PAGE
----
MC Board To Appoint Sheriff
Long-time Marshall County Sheriff Dale Elsen had his law enforcement certification revoked on Thursday after admitting to seven sexual harassment complaints.
Elsen is still handling paperwork in the sheriff’s office but is not handling any law enforcement duties.
Following an executive session on Friday the Marshall County Commission hired Brian Bard, former South Dakota Highway Patrolman and current Marshall County transport officer/training manager, to serve as a Special Deputy to assist in the ongoing operation of the sheriff’s office. At its regular meeting on Tuesday the commission appointed Bard as the temporary interim acting sheriff effective immediately at the time of Elsen’s official certification revocation.
Bard will serve until the county commission can advertise, interview, and appoint a replacement to serve until January of 2021. The sheriff’s position will be up for election in the next general election in November of 2020.
Elsen’s certification was revoked by the 11-member South Dakota Law Enforcement Officers Standards and Training Commission after the group met in Pierre and determined that Elsen’s conduct was “unbecoming of a law enforcement officer.” The seven complaints were filed on Nov. 16.
Elsen was not found to have done anything illegal and is not charged with any crimes.
State statute dictates that Elsen’s certification would be revoked 10 days after state commission enters a written order, which was Monday. It is unclear how to count the upcoming holidays but the certification will likely be revoked sometime near the end of the month.
“The county has the authority to appoint to fill a vacancy,” said Marshall County States Attorney Dana Frohling. “But the county has no authority to remove a sheriff. That rests with the governor.”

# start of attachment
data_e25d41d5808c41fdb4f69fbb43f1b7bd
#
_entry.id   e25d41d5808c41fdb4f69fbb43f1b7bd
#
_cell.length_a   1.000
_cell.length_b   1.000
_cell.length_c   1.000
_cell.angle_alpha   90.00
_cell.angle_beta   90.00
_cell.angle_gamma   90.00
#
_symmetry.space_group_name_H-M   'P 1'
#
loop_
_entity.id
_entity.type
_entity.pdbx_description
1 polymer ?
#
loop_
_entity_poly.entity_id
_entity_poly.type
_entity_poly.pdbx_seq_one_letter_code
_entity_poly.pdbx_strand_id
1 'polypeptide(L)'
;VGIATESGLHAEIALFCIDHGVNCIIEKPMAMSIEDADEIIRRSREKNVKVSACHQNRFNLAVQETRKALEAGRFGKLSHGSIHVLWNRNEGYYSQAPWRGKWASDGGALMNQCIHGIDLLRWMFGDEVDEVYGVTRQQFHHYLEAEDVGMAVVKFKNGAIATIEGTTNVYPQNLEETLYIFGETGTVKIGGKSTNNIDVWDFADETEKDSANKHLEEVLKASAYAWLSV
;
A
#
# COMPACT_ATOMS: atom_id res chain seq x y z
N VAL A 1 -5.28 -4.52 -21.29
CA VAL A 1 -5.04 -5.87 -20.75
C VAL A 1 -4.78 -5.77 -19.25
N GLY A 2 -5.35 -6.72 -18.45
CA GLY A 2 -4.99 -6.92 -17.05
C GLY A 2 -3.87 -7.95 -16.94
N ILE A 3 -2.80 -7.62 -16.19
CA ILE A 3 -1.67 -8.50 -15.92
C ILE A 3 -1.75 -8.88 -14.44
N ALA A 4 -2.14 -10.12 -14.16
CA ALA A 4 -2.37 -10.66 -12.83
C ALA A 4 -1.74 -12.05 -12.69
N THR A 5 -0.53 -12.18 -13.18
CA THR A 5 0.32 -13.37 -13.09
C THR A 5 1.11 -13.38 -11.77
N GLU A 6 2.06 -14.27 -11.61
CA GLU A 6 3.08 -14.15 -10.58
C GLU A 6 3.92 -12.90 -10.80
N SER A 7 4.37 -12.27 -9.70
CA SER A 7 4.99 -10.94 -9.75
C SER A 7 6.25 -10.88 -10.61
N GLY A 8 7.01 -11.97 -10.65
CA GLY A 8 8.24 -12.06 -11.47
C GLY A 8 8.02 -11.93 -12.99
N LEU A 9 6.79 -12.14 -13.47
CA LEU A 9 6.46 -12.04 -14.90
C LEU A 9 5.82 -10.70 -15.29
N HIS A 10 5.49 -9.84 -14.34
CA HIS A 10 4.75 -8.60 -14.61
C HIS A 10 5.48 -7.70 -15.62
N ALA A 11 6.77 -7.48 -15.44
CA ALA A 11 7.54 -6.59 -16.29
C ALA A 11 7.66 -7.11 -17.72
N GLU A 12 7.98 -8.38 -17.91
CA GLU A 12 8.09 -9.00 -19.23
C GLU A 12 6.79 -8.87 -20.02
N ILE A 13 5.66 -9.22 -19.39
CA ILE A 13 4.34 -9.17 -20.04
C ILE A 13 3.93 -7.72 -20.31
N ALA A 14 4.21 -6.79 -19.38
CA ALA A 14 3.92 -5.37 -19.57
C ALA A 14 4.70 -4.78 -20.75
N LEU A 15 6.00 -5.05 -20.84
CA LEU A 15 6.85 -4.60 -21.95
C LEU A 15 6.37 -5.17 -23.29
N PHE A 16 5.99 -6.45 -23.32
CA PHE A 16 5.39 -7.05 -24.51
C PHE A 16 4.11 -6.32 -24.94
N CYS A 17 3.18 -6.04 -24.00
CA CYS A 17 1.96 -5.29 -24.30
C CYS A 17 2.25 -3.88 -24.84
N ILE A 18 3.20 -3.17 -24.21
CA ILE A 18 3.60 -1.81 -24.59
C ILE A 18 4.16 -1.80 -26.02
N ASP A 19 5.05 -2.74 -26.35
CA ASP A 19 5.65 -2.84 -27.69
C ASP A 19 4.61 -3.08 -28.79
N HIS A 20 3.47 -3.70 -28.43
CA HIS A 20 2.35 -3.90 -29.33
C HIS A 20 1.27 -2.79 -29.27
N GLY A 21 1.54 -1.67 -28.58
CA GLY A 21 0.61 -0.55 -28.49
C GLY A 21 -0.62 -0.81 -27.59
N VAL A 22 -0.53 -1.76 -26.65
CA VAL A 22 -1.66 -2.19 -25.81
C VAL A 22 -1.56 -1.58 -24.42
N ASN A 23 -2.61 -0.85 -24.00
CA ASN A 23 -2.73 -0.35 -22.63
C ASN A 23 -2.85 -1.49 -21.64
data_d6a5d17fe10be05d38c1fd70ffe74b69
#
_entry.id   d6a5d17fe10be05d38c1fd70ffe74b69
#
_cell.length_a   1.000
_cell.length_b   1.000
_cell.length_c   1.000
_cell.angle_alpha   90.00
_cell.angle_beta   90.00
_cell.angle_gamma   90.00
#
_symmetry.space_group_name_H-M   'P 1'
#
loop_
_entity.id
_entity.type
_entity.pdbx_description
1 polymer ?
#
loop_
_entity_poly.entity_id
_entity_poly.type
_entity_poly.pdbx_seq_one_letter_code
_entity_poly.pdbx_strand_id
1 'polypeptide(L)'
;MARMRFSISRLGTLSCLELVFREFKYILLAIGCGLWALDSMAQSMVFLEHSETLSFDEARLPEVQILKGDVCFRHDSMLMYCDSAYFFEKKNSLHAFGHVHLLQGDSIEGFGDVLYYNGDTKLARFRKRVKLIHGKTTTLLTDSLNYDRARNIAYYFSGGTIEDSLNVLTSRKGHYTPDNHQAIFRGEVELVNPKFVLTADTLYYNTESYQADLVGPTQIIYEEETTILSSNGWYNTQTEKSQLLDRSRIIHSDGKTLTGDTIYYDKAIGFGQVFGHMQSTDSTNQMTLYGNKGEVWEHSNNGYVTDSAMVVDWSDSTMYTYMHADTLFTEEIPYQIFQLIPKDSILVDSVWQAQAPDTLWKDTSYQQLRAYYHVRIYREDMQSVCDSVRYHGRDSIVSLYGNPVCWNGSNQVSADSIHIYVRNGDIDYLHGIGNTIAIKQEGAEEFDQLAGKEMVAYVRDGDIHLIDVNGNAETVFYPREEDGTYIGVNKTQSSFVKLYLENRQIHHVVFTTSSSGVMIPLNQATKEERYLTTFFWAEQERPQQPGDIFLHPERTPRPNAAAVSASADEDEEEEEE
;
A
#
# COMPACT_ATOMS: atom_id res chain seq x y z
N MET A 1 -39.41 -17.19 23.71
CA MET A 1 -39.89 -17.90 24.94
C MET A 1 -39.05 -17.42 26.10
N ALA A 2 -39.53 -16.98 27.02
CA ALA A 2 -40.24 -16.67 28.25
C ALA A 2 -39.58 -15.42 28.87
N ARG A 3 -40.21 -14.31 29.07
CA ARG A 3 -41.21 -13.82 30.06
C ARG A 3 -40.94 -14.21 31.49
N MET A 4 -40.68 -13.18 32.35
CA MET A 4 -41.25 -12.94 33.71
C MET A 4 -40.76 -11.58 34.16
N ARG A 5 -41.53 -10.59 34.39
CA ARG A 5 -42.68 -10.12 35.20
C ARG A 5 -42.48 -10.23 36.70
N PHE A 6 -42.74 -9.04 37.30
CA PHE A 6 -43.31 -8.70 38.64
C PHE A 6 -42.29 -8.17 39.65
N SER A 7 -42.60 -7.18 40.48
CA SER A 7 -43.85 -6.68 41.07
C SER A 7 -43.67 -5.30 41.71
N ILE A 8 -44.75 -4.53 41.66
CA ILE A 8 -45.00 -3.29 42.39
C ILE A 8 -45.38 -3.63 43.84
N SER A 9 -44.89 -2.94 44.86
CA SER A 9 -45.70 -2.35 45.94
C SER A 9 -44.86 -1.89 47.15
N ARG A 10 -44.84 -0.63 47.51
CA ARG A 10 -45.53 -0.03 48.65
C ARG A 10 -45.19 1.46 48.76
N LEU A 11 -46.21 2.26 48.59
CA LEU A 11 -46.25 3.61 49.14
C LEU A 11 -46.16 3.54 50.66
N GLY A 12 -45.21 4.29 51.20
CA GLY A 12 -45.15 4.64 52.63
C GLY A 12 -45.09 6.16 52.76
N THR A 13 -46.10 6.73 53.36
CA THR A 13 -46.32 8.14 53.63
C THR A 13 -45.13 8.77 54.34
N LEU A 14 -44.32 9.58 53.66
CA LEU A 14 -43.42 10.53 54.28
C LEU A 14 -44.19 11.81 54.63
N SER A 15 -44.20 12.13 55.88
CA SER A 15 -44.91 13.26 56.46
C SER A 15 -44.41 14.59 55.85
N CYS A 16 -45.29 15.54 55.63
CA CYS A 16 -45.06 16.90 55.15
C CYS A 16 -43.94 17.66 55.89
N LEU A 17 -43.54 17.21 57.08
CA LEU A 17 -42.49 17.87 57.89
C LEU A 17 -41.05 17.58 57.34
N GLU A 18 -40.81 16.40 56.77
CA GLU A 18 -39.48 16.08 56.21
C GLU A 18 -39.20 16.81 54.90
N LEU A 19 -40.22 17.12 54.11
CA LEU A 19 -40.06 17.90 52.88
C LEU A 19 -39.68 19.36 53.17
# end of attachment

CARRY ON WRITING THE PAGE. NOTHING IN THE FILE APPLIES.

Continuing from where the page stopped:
When Elsen’s certification is officially revoked the Marshall County Commission will appoint a temporary, acting sheriff effective immediately on the date of Elsen’s certification revocation.
The long-time county sheriff does have 30 days to file an appeal of the certification revocation. When contacted Tuesday morning he said he has not yet made a decision on whether to file an appeal.
Frohling noted that if Elsen does decide to appeal the decision it would be heard by a circuit judge in either Hughes County (Pierre) or Marshall County. Elsen also could ask the court to stay the decertification order until the final resolution of the case. If that initial appeal is unsuccessful, Elsen would also have the option of appealing to the South Dakota Supreme Court.
Several county employees and officials, including four Marshall County commissioners, sent letters and were at Thursday’s hearing in Pierre to show their support for Elsen. Elsen was the only one to testify at the hearing.
At the hearing Elsen said that two of the seven sexual harassment complaints were made to the Marshall County Commission in January. He said those complaints were handled during a meeting with the county commissioners and Marshall County States Attorney Dana Frohling in closed session.